Brett Kavanaugh: Yes, because it serves justice
Let’s start here: Hell would freeze over before U.S. Sens. John Cornyn and Ted Cruz, Texas Republicans, would oppose Brett Kavanaugh’s nomination to the Supreme Court. So we won’t urge them to back the nominee when a vote comes up, perhaps Friday. They’ll do that anyway. We’ll just explain why, pending the supplemental FBI investigation results, they should vote yes.
- Kavanaugh’s record for legal scholarship and on the federal appeals bench is solid. The Supreme Court has routinely affirmed his work. His personal life as an adult has been responsible, exemplary; no one has proven otherwise.
- Supreme Court nominees come from a variety of backgrounds, but most have political party connections. Chief Justice John Roberts worked in the Reagan and Bush administrations. Chief Justice William Rehnquist worked for Barry Goldwater and later in the Nixon administration. Chief Justice Warren Burger worked in the Eisenhower administration. Chief Justice Earl Warren was governor of California. Chief Justice Fred Vinson served the FDR and Truman administrations. That’s the last five chief justices. So let’s stop the nonsense of asserting Kavanaugh is too partisan in his politics to be an associate justice. They’re all partisans, which is how they come to be known as potential nominees. That doesn’t mean they can’t be fair.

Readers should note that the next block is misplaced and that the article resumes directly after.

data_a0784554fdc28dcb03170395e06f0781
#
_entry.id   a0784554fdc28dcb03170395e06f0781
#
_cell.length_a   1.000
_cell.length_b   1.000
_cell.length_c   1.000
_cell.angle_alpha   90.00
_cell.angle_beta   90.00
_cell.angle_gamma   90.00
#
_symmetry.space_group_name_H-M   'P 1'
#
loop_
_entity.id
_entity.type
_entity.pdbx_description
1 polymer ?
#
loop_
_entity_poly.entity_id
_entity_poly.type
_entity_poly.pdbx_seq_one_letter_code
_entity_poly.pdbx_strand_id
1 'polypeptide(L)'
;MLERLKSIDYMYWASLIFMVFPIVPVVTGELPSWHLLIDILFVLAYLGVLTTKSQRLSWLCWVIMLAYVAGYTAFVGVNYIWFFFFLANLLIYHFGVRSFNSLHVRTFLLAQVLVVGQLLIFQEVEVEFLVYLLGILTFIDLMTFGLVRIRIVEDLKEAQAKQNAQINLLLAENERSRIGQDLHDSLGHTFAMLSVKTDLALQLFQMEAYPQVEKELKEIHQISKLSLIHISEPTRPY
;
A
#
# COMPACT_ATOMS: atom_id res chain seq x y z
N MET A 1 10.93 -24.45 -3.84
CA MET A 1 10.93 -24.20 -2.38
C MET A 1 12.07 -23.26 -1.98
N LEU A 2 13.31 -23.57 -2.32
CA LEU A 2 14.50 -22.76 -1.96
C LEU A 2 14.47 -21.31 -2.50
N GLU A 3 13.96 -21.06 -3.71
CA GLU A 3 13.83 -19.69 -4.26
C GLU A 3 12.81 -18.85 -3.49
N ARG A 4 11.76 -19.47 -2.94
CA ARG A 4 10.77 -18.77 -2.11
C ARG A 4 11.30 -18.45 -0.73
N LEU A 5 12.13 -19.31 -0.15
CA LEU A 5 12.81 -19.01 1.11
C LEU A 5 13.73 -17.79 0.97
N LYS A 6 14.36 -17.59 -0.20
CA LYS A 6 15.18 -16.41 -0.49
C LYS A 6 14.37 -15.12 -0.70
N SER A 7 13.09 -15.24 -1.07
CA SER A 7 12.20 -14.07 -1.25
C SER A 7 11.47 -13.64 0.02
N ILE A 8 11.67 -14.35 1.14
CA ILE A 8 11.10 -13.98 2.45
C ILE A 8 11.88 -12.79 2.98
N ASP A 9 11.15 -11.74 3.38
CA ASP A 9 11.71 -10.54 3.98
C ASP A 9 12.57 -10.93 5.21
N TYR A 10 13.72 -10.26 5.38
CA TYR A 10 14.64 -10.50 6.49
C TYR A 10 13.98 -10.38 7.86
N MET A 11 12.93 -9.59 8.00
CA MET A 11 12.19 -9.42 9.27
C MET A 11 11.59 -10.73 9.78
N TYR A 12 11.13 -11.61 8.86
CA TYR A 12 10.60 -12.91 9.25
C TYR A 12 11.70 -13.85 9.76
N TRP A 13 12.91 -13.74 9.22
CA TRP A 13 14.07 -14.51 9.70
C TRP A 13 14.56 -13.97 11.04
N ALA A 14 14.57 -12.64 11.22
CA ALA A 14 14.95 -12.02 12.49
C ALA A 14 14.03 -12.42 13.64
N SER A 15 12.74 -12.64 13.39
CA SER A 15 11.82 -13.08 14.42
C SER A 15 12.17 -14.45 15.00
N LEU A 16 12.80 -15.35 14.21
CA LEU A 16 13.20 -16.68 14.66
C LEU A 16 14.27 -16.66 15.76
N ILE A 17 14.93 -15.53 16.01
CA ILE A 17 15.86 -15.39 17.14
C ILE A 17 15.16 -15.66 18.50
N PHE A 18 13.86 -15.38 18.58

- A political background can be helpful to justices, knowing all the artful designs that go into making law in Congress in addition to knowledge of the Constitution. Kavanaugh has political and judicial backgrounds at the highest levels.
- He drank beer as a teenager, sometimes too much. He drank beer in college, sometimes too much. Lots of people did, and became solid citizens as working adults. Kavanaugh seems to be one of them. No one has proved otherwise.
- He has been accused of sexual assault as a high schooler at a party. The woman who made the accusation after 36 years does not know where or when this happened. His accuser named four people she said were there; none recall anything about it. One was a close friend; that friend said she has never met Kavanaugh.
- The nominee has faced a merciless, unethical confirmation process in which his life has been assailed ceaselessly for weeks in an effort to make him withdraw. He has not withdrawn and should not: That would reward senators who have made a shameful mockery of the confirmation process — most announced opposition before the first question was asked in committee — and by doing so failed to do their jobs. That should not be rewarded.
Most important is this: Senate Democrats’ efforts to destroy this nominee personally ought to be repugnant to every American. We’d tell them ourselves, but we’re 1,300 miles away. “Yes” votes by Texas’ senators would do the job nicely.